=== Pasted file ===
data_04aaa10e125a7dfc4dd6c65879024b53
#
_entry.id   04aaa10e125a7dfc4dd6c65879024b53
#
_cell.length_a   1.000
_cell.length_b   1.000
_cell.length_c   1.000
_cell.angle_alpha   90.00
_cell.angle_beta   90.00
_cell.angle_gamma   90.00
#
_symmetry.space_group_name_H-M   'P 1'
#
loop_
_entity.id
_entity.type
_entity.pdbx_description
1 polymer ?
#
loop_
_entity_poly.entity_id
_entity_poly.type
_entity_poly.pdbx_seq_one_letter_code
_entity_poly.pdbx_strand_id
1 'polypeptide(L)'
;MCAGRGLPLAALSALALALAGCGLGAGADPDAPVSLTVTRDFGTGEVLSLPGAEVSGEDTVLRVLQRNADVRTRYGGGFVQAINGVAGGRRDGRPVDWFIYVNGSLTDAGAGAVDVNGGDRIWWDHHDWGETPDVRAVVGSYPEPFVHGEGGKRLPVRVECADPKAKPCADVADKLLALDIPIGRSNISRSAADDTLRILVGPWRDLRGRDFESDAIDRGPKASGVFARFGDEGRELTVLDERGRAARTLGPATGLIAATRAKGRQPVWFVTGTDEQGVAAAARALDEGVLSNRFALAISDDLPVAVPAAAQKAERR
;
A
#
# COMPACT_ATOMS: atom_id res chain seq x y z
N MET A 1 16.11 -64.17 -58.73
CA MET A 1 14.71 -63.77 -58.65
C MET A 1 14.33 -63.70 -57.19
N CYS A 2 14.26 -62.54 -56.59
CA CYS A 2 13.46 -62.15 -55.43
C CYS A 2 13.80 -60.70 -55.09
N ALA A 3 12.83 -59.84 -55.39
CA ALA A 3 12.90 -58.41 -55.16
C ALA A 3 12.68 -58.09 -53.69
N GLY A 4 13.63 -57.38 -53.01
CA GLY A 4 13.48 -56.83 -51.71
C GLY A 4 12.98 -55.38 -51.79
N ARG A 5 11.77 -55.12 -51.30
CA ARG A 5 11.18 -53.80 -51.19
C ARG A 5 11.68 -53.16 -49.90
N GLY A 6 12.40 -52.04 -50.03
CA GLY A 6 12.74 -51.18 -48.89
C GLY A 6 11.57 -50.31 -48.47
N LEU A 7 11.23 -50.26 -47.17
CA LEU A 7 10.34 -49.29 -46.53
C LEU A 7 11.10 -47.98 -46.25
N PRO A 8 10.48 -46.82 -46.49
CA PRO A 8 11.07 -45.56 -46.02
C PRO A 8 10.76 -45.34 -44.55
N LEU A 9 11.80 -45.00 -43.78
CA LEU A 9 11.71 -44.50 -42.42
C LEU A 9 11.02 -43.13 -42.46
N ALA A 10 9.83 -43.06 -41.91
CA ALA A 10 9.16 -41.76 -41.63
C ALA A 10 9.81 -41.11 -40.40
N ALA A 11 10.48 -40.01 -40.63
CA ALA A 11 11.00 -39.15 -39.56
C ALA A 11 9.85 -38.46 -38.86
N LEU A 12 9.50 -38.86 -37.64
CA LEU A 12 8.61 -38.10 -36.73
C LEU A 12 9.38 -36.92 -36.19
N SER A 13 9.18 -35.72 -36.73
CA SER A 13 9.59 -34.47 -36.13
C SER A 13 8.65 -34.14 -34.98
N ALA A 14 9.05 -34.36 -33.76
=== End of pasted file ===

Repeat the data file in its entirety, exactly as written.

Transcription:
data_04aaa10e125a7dfc4dd6c65879024b53
#
_entry.id   04aaa10e125a7dfc4dd6c65879024b53
#
_cell.length_a   1.000
_cell.length_b   1.000
_cell.length_c   1.000
_cell.angle_alpha   90.00
_cell.angle_beta   90.00
_cell.angle_gamma   90.00
#
_symmetry.space_group_name_H-M   'P 1'
#
loop_
_entity.id
_entity.type
_entity.pdbx_description
1 polymer ?
#
loop_
_entity_poly.entity_id
_entity_poly.type
_entity_poly.pdbx_seq_one_letter_code
_entity_poly.pdbx_strand_id
1 'polypeptide(L)'
;MCAGRGLPLAALSALALALAGCGLGAGADPDAPVSLTVTRDFGTGEVLSLPGAEVSGEDTVLRVLQRNADVRTRYGGGFVQAINGVAGGRRDGRPVDWFIYVNGSLTDAGAGAVDVNGGDRIWWDHHDWGETPDVRAVVGSYPEPFVHGEGGKRLPVRVECADPKAKPCADVADKLLALDIPIGRSNISRSAADDTLRILVGPWRDLRGRDFESDAIDRGPKASGVFARFGDEGRELTVLDERGRAARTLGPATGLIAATRAKGRQPVWFVTGTDEQGVAAAARALDEGVLSNRFALAISDDLPVAVPAAAQKAERR
;
A
#
# COMPACT_ATOMS: atom_id res chain seq x y z
N MET A 1 16.11 -64.17 -58.73
CA MET A 1 14.71 -63.77 -58.65
C MET A 1 14.33 -63.70 -57.19
N CYS A 2 14.26 -62.54 -56.59
CA CYS A 2 13.46 -62.15 -55.43
C CYS A 2 13.80 -60.70 -55.09
N ALA A 3 12.83 -59.84 -55.39
CA ALA A 3 12.90 -58.41 -55.16
C ALA A 3 12.68 -58.09 -53.69
N GLY A 4 13.63 -57.38 -53.01
CA GLY A 4 13.48 -56.83 -51.71
C GLY A 4 12.98 -55.38 -51.79
N ARG A 5 11.77 -55.12 -51.30
CA ARG A 5 11.18 -53.80 -51.19
C ARG A 5 11.68 -53.16 -49.90
N GLY A 6 12.40 -52.04 -50.03
CA GLY A 6 12.74 -51.18 -48.89
C GLY A 6 11.57 -50.31 -48.47
N LEU A 7 11.23 -50.26 -47.17
CA LEU A 7 10.34 -49.29 -46.53
C LEU A 7 11.10 -47.98 -46.25
N PRO A 8 10.48 -46.82 -46.49
CA PRO A 8 11.07 -45.56 -46.02
C PRO A 8 10.76 -45.34 -44.55
N LEU A 9 11.80 -45.00 -43.78
CA LEU A 9 11.71 -44.50 -42.42
C LEU A 9 11.02 -43.13 -42.46
N ALA A 10 9.83 -43.06 -41.91
CA ALA A 10 9.16 -41.76 -41.63
C ALA A 10 9.81 -41.11 -40.40
N ALA A 11 10.48 -40.01 -40.63
CA ALA A 11 11.00 -39.15 -39.56
C ALA A 11 9.85 -38.46 -38.86
N LEU A 12 9.50 -38.86 -37.64
CA LEU A 12 8.61 -38.10 -36.73
C LEU A 12 9.38 -36.92 -36.19
N SER A 13 9.18 -35.72 -36.73
CA SER A 13 9.59 -34.47 -36.13
C SER A 13 8.65 -34.14 -34.98
N ALA A 14 9.05 -34.36 -33.76